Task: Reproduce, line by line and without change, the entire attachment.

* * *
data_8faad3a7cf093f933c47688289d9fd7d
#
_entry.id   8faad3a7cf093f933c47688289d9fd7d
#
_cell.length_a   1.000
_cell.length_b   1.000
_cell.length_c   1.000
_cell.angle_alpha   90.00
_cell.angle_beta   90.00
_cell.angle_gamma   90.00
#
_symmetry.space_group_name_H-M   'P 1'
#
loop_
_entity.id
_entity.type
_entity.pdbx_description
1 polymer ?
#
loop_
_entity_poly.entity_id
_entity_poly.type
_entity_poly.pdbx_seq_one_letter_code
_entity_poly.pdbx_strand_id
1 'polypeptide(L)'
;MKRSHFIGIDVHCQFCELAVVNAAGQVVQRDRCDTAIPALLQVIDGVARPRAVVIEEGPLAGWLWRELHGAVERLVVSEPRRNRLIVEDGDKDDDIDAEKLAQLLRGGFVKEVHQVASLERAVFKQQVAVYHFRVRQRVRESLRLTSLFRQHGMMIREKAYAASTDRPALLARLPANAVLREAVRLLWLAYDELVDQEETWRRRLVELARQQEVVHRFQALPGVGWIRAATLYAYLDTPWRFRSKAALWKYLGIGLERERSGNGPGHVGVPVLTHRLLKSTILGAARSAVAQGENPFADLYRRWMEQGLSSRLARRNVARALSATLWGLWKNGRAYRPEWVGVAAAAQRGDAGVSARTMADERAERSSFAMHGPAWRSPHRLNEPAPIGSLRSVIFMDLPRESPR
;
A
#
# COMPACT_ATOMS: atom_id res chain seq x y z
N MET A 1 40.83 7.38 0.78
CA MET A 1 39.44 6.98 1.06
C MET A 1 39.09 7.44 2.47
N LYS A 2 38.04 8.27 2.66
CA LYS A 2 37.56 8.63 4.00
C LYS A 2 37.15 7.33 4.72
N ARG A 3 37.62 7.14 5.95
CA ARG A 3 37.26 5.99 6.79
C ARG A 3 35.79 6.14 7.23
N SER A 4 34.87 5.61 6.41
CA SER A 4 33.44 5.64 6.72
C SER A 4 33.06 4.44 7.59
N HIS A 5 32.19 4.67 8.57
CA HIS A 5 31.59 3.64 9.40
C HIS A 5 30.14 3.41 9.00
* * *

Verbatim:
data_8faad3a7cf093f933c47688289d9fd7d
#
_entry.id   8faad3a7cf093f933c47688289d9fd7d
#
_cell.length_a   1.000
_cell.length_b   1.000
_cell.length_c   1.000
_cell.angle_alpha   90.00
_cell.angle_beta   90.00
_cell.angle_gamma   90.00
#
_symmetry.space_group_name_H-M   'P 1'
#
loop_
_entity.id
_entity.type
_entity.pdbx_description
1 polymer ?
#
loop_
_entity_poly.entity_id
_entity_poly.type
_entity_poly.pdbx_seq_one_letter_code
_entity_poly.pdbx_strand_id
1 'polypeptide(L)'
;MKRSHFIGIDVHCQFCELAVVNAAGQVVQRDRCDTAIPALLQVIDGVARPRAVVIEEGPLAGWLWRELHGAVERLVVSEPRRNRLIVEDGDKDDDIDAEKLAQLLRGGFVKEVHQVASLERAVFKQQVAVYHFRVRQRVRESLRLTSLFRQHGMMIREKAYAASTDRPALLARLPANAVLREAVRLLWLAYDELVDQEETWRRRLVELARQQEVVHRFQALPGVGWIRAATLYAYLDTPWRFRSKAALWKYLGIGLERERSGNGPGHVGVPVLTHRLLKSTILGAARSAVAQGENPFADLYRRWMEQGLSSRLARRNVARALSATLWGLWKNGRAYRPEWVGVAAAAQRGDAGVSARTMADERAERSSFAMHGPAWRSPHRLNEPAPIGSLRSVIFMDLPRESPR
;
A
#
# COMPACT_ATOMS: atom_id res chain seq x y z
N MET A 1 40.83 7.38 0.78
CA MET A 1 39.44 6.98 1.06
C MET A 1 39.09 7.44 2.47
N LYS A 2 38.04 8.27 2.66
CA LYS A 2 37.56 8.63 4.00
C LYS A 2 37.15 7.33 4.72
N ARG A 3 37.62 7.14 5.95
CA ARG A 3 37.26 5.99 6.79
C ARG A 3 35.79 6.14 7.23
N SER A 4 34.87 5.61 6.41
CA SER A 4 33.44 5.64 6.72
C SER A 4 33.06 4.44 7.59
N HIS A 5 32.19 4.67 8.57
CA HIS A 5 31.59 3.64 9.40
C HIS A 5 30.14 3.41 9.00